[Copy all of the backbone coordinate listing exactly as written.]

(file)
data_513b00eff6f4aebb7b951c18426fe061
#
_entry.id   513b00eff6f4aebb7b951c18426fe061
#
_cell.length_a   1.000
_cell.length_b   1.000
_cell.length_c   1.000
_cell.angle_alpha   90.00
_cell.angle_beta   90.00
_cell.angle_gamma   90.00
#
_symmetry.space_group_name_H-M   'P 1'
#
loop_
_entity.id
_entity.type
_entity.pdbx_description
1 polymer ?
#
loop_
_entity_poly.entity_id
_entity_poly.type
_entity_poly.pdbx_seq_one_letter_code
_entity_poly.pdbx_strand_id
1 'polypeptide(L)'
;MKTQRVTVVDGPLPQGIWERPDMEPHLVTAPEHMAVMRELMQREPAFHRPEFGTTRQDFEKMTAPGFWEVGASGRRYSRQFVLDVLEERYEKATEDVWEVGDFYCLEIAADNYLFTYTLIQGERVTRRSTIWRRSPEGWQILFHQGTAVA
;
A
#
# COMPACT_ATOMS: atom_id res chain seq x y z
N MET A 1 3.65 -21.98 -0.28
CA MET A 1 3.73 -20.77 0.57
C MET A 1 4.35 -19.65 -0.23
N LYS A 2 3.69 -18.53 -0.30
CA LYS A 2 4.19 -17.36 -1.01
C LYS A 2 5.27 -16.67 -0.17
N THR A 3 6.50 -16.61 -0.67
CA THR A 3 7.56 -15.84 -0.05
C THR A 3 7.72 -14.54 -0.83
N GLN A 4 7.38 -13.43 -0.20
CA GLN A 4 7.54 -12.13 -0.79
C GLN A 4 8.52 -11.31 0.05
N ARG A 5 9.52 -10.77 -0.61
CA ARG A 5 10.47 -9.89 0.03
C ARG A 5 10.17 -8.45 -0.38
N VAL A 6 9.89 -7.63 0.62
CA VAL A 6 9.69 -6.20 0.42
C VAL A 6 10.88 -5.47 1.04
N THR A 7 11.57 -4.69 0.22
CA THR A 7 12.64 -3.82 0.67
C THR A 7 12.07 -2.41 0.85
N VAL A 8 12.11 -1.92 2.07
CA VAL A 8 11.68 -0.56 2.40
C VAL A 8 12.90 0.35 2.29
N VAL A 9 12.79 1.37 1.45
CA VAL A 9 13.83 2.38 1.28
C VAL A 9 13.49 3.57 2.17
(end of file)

data_513b00eff6f4aebb7b951c18426fe061
#
_entry.id   513b00eff6f4aebb7b951c18426fe061
#
_cell.length_a   1.000
_cell.length_b   1.000
_cell.length_c   1.000
_cell.angle_alpha   90.00
_cell.angle_beta   90.00
_cell.angle_gamma   90.00
#
_symmetry.space_group_name_H-M   'P 1'
#
loop_
_entity.id
_entity.type
_entity.pdbx_description
1 polymer ?
#
loop_
_entity_poly.entity_id
_entity_poly.type
_entity_poly.pdbx_seq_one_letter_code
_entity_poly.pdbx_strand_id
1 'polypeptide(L)'
;MKTQRVTVVDGPLPQGIWERPDMEPHLVTAPEHMAVMRELMQREPAFHRPEFGTTRQDFEKMTAPGFWEVGASGRRYSRQFVLDVLEERYEKATEDVWEVGDFYCLEIAADNYLFTYTLIQGERVTRRSTIWRRSPEGWQILFHQGTAVA
;
A
#
# COMPACT_ATOMS: atom_id res chain seq x y z
N MET A 1 3.65 -21.98 -0.28
CA MET A 1 3.73 -20.77 0.57
C MET A 1 4.35 -19.65 -0.23
N LYS A 2 3.69 -18.53 -0.30
CA LYS A 2 4.19 -17.36 -1.01
C LYS A 2 5.27 -16.67 -0.17
N THR A 3 6.50 -16.61 -0.67
CA THR A 3 7.56 -15.84 -0.05
C THR A 3 7.72 -14.54 -0.83
N GLN A 4 7.38 -13.43 -0.20
CA GLN A 4 7.54 -12.13 -0.79
C GLN A 4 8.52 -11.31 0.05
N ARG A 5 9.52 -10.77 -0.61
CA ARG A 5 10.47 -9.89 0.03
C ARG A 5 10.17 -8.45 -0.38
N VAL A 6 9.89 -7.63 0.62
CA VAL A 6 9.69 -6.20 0.42
C VAL A 6 10.88 -5.47 1.04
N THR A 7 11.57 -4.69 0.22
CA THR A 7 12.64 -3.82 0.67
C THR A 7 12.07 -2.41 0.85
N VAL A 8 12.11 -1.92 2.07
CA VAL A 8 11.68 -0.56 2.40
C VAL A 8 12.90 0.35 2.29
N VAL A 9 12.79 1.37 1.45
CA VAL A 9 13.83 2.38 1.28
C VAL A 9 13.49 3.57 2.17